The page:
The oil leaked into the Mahebourg Lagoon, a scenic spot known for its turquoise waters. The government banned sand extraction from the lagoon in 2001 and has been working on rejuvenation efforts since then. Results were paying off, as marine life had returned and corals were growing before the spill. The oil spill could have undone all the work done so far and caused even more damage.

The Prime Minister declared a state of emergency and appealed for international help. France replied by sending a military aircraft with pollution-control equipment from its nearby island of Réunion, while Japan sent a six-member team to assist the French efforts. Local coast guards and police units are also at the site, and the local population has also rushed to help.

Dozens of volunteers went to the area to help. Some collected straw from fields and filling sacks to make barriers against the oil or even made their utensils to help. Others have been cleaning up the island’s oil-covered beaches.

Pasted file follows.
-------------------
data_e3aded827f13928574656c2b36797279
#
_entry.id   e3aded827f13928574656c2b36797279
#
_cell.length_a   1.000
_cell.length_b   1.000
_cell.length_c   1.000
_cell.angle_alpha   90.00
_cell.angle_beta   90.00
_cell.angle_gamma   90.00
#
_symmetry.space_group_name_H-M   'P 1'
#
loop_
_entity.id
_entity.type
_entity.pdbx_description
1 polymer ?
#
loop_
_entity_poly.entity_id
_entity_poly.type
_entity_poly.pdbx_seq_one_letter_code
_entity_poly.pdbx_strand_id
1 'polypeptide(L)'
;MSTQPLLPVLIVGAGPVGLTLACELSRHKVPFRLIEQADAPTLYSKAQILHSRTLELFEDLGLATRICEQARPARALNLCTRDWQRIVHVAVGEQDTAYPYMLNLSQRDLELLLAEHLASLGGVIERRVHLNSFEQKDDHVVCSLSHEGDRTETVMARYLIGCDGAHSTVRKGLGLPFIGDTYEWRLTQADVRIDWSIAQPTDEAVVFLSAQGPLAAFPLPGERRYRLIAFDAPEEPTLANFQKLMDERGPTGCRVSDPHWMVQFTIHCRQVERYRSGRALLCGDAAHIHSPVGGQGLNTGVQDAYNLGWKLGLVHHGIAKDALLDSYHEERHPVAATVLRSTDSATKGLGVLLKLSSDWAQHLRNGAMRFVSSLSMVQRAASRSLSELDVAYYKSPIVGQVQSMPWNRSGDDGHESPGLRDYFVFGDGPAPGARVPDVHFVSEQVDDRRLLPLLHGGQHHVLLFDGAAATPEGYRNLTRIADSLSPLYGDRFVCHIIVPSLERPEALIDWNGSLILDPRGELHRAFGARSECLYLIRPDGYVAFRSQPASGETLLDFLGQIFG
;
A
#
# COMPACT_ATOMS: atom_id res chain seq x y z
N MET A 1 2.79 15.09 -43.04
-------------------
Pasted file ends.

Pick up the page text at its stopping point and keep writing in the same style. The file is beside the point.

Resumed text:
The government told volunteers to stop and leave any efforts to officials. But people and local organizations are carrying on, wanting to help and also distrusting the authorities’ efforts in general. Back in 2016, a bulk carrier ran aground in Mauritius. There was a fight on board and the ship lost power before drifting to Mauritius, without the coastguard noticing any of this.

Greenpeace Africa warned that “thousands” of animal species are “at risk of drowning in a sea of pollution, with dire consequences for Mauritius’ economy, food security, and health”. Meanwhile, Vassen Kauppaymuthoom, a local oceanographer, said residents were “breathing vapors of oil.”